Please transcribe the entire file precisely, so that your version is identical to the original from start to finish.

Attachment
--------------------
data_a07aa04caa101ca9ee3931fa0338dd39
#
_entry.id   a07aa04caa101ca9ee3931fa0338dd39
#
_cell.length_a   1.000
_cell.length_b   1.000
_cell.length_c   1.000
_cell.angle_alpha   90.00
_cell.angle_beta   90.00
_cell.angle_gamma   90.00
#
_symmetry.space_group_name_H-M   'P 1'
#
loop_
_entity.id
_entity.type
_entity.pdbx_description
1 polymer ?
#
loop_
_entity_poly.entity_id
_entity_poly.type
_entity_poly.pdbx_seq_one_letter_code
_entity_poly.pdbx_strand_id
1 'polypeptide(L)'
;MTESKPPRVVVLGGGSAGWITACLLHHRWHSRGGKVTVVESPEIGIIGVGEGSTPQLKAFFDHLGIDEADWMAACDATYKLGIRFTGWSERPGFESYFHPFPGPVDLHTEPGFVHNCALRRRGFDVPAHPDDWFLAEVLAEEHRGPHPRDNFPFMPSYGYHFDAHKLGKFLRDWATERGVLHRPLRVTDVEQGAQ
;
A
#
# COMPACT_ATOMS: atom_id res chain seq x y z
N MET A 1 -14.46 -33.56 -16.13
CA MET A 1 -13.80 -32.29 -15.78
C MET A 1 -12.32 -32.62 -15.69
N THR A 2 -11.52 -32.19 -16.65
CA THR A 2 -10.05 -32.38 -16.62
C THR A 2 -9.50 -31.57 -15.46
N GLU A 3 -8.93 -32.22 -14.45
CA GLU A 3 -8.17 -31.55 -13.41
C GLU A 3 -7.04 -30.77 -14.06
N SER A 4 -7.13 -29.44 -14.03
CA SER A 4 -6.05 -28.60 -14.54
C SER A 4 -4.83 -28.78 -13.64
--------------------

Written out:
data_a07aa04caa101ca9ee3931fa0338dd39
#
_entry.id   a07aa04caa101ca9ee3931fa0338dd39
#
_cell.length_a   1.000
_cell.length_b   1.000
_cell.length_c   1.000
_cell.angle_alpha   90.00
_cell.angle_beta   90.00
_cell.angle_gamma   90.00
#
_symmetry.space_group_name_H-M   'P 1'
#
loop_
_entity.id
_entity.type
_entity.pdbx_description
1 polymer ?
#
loop_
_entity_poly.entity_id
_entity_poly.type
_entity_poly.pdbx_seq_one_letter_code
_entity_poly.pdbx_strand_id
1 'polypeptide(L)'
;MTESKPPRVVVLGGGSAGWITACLLHHRWHSRGGKVTVVESPEIGIIGVGEGSTPQLKAFFDHLGIDEADWMAACDATYKLGIRFTGWSERPGFESYFHPFPGPVDLHTEPGFVHNCALRRRGFDVPAHPDDWFLAEVLAEEHRGPHPRDNFPFMPSYGYHFDAHKLGKFLRDWATERGVLHRPLRVTDVEQGAQ
;
A
#
# COMPACT_ATOMS: atom_id res chain seq x y z
N MET A 1 -14.46 -33.56 -16.13
CA MET A 1 -13.80 -32.29 -15.78
C MET A 1 -12.32 -32.62 -15.69
N THR A 2 -11.52 -32.19 -16.65
CA THR A 2 -10.05 -32.38 -16.62
C THR A 2 -9.50 -31.57 -15.46
N GLU A 3 -8.93 -32.22 -14.45
CA GLU A 3 -8.17 -31.55 -13.41
C GLU A 3 -7.04 -30.77 -14.06
N SER A 4 -7.13 -29.44 -14.03
CA SER A 4 -6.05 -28.60 -14.54
C SER A 4 -4.83 -28.78 -13.64